In his web posted memoirs, Al-Ahdal recounts his trip to the Philippines in 1989 where he met Muhammad Jamal Khalifa (Saudi national, brother-in-law of Bin Laden, founder of the IIRO in the Philippines, involved as a leading figure in promoting and facilitating radical teaching and Jihad activities with connections to Abu Sayyaf terror organization), and his men who arranged meetings with various Islamic elements and associations in the Philippines, including some that were involved in Jihad activists.[70] Al-Ahdal learned about the Philippine Muslim’s struggle against the authorities through his interactions with the Moro Islamic Liberation Front (MILF) which is designated as a terror organization. He noted that the Muslims’ decision to undertake Jihad was reached together with a member of MWL’s Founding Council while noting that the Islamic activists underwent Jihad training in Malaysia.

Al-Ahdal recounted that during his stay in the Philippines he spent one of his nights with Jihad activists in the Philippines. He recommended to the MWL to send representatives to examine the situation in the field before making decisions to provide support. Al-Ahdal also recounted a journey he took to the southern Philippines together with Jamal Khalifa, director of IIRO’s office in the Philippines. During the journey, they also met the director of a local IIRO branch in Marawi and the leader of MILF, in which Jamal Khalifa was also present. [71]

Al-Ahdal devotes part of his website to the discussion of Da’awa, propagating and sanctioning jihad as the main option of action for Muslims around the world. He promotes a militant approach espousing the need for jihad as a solution for the Muslim minorities suffering under non Islamic states. He details the situation in the various jihad arenas and lists the tools Muslims should adopt, in his opinion, to face the threat of attack by the crusaders and the Jews. Al-Ahdal’s essay on jihad is far more reaching than just describing the subject in broad terms. It is very detailed and it contains operational principles based on the writings of radical theoreticians such as Sayid Al Qutb, who saw jihad as a central means for achieving the goals of Islam. Al-Ahdal’s writings have dealt with various issues relating to jihad and support of the Jihadi effort. He has argued that Muslims who promote Da’awa should create deterrence in face of the enemies of Islam by training jihad fighters. Al-Ahdal details the methods of training and the fields the Islamic nation should enter in its struggle against the enemies of Islam. [72]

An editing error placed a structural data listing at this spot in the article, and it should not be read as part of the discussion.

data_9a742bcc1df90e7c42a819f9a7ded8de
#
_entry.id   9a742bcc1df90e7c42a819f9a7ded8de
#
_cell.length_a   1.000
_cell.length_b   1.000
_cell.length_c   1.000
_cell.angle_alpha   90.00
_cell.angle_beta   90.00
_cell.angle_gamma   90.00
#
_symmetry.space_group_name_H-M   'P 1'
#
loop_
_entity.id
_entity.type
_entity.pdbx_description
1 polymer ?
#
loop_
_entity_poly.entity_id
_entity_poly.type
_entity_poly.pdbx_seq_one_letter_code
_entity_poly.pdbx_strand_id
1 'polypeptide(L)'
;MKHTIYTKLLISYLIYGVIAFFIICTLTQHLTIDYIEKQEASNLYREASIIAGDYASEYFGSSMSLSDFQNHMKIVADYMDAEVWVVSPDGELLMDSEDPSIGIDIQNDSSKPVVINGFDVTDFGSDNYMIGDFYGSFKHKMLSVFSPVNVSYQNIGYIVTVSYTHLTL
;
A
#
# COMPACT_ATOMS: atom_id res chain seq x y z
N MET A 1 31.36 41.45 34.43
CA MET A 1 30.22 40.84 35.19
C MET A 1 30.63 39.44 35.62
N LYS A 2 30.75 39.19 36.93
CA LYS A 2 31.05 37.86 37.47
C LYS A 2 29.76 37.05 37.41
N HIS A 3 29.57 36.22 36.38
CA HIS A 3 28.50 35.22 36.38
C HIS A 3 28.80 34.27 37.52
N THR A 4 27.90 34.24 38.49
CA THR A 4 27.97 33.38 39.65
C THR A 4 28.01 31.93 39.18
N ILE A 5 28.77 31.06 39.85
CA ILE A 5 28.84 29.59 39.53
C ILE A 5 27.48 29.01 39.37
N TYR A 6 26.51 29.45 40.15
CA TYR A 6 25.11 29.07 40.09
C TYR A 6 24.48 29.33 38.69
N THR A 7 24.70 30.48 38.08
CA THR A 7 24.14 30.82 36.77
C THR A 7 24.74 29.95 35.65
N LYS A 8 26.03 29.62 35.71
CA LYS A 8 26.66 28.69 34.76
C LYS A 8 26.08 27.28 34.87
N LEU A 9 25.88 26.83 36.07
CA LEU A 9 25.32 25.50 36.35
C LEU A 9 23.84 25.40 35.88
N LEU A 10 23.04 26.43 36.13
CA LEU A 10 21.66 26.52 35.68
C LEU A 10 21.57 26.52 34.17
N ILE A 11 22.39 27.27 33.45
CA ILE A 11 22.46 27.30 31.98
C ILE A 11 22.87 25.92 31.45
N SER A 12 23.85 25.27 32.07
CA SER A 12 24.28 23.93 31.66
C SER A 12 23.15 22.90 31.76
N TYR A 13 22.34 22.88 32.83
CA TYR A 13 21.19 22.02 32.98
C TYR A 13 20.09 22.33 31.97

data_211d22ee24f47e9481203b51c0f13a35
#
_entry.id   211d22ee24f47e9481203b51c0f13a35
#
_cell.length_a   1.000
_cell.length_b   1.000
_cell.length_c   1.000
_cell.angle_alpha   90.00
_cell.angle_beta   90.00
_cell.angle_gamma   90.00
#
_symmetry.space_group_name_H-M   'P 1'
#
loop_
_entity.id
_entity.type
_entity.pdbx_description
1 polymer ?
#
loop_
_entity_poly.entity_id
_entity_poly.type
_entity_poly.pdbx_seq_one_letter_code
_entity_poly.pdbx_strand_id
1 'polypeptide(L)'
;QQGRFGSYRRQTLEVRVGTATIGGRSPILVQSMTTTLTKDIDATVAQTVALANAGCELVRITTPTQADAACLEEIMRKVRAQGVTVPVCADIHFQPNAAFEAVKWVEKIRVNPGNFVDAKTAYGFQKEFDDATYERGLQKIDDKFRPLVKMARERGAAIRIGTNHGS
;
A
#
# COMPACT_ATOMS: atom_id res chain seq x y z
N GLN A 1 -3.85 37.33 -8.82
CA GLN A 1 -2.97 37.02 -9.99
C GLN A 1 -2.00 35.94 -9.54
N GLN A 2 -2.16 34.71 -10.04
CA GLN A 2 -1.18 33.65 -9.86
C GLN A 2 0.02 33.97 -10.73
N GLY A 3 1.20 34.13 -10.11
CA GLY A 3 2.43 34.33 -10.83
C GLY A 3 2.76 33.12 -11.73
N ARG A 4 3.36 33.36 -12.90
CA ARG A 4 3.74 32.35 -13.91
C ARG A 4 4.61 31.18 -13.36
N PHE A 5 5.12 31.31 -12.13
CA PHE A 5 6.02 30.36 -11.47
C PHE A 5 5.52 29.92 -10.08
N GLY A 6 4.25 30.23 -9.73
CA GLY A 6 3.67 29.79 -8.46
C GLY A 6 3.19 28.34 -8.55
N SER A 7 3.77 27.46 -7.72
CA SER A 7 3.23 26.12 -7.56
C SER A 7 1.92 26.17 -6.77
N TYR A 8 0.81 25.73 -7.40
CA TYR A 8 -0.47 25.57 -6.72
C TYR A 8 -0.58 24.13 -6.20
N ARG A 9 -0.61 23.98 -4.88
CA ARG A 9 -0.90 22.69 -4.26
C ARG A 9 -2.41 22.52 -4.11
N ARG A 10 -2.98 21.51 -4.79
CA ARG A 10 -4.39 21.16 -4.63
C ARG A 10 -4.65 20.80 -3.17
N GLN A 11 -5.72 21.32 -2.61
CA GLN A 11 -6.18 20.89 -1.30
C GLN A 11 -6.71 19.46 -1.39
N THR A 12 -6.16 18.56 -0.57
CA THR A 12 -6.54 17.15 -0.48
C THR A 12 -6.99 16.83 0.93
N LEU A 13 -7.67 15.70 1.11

According to Al-Ahdal, Muslims must always be prepared for jihad because their heretic enemies – the Communists, the Jews, the Christians and others – do not rest and keep preparing for war against the Muslims. Al-Ahdal claims that if Muslims would continue training for jihad and use every possible means of preparation, they would have not reached the level of humiliation they have reached up until this point. If they could prepare a well-trained jihad group based on faith and obedience to Allah and his prophet, they would be able to scare the enemies of Allah everywhere and subject them to Allah’s rule. Al-Ahdal claims money and jihad are elements that need each other. He encourages donation of money for directing the jihad campaign against the enemy. In his opinion, the support of a jihad activists’ family is part of the support of the mujahidin. He notes that the money is necessary for spreading Da’awa and maintaining jihad readiness. According to Al-Ahdal, spreading Da’awa is not possible without funding. Al-Ahdal quotes Sayyid Qutb as saying that “jihad needs money the same way it needs people”.

Another example of a non-Jihadi web site is the Saudi state sponsored Islamic Al Medina university web site which has posted the past propagation journey of Sheikh Ali Musharraf Al-Umari, a Saudi scholar to Pakistan. Sheikh Ali Musharraf Al-Omari was commissioned in December 1992 by Sheikh Abd Al-Aziz Bin Baz, then-the Deputy President of the Islamic University in Al-Medina to teach at the Salafi University in Lyalpur, Pakistan in accordance with an order issued by the Saudi King Faisal Bin Abd Al-Aziz.[73] The Saudi Wahhabi penetration was so effective that the Salafi University adopted the Islamic University in Al-Medina’s educational curricula. In Laylpur, Sheikh Al Omari had met the President of the Salafi University, the General Secretary of the Central Ahl-I-Hadith Association in Pakistan, Sheikh Miyan Fadl Al-Haqq, and members of the association in Lyalpur, who highly praised Saudi-Arabia, King Faisal, the Islamic University in Al-Medina and Sheikh Bin Baz.